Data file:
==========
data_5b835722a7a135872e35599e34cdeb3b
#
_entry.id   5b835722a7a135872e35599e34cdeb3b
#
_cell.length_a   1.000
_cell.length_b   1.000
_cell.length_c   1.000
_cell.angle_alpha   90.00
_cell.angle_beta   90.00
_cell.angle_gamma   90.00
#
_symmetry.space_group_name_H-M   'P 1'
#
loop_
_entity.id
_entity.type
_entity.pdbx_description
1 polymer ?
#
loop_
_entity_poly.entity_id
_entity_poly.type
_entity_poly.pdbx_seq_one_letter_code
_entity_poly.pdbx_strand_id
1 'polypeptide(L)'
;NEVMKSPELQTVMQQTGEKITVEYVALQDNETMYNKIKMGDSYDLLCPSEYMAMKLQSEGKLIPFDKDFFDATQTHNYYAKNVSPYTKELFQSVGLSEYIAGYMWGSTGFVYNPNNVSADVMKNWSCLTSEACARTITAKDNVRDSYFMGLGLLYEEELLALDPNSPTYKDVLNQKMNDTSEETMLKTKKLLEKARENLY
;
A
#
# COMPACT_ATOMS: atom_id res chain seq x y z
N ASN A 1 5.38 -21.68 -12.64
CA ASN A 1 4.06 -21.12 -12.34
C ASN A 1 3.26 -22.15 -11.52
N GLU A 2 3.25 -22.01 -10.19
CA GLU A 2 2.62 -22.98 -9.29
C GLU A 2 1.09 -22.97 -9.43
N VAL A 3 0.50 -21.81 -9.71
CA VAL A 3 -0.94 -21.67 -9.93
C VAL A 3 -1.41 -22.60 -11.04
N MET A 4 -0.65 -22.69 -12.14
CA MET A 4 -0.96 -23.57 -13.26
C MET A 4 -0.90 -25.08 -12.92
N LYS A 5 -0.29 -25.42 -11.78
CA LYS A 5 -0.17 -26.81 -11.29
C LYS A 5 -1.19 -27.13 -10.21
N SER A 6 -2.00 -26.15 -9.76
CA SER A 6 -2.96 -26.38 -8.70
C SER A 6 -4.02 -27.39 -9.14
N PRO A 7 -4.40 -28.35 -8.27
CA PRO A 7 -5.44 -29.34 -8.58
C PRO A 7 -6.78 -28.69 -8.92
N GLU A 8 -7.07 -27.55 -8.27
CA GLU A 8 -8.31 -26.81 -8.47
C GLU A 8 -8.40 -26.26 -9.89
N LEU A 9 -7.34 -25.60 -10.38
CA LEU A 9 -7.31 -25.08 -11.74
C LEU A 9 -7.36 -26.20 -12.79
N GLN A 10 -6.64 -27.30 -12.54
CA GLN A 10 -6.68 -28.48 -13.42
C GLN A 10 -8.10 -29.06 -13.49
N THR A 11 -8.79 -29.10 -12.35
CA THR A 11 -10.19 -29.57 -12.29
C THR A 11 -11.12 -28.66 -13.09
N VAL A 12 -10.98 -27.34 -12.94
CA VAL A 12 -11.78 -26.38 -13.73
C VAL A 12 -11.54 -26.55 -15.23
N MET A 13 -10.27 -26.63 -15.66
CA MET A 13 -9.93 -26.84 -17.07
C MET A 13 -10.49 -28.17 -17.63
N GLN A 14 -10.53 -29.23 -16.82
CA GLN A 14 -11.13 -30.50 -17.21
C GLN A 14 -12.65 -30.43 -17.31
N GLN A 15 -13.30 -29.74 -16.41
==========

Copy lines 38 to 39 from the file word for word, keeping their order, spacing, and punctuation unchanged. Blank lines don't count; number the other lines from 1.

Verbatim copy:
CA VAL A 3 -0.94 -21.67 -9.93
C VAL A 3 -1.41 -22.60 -11.04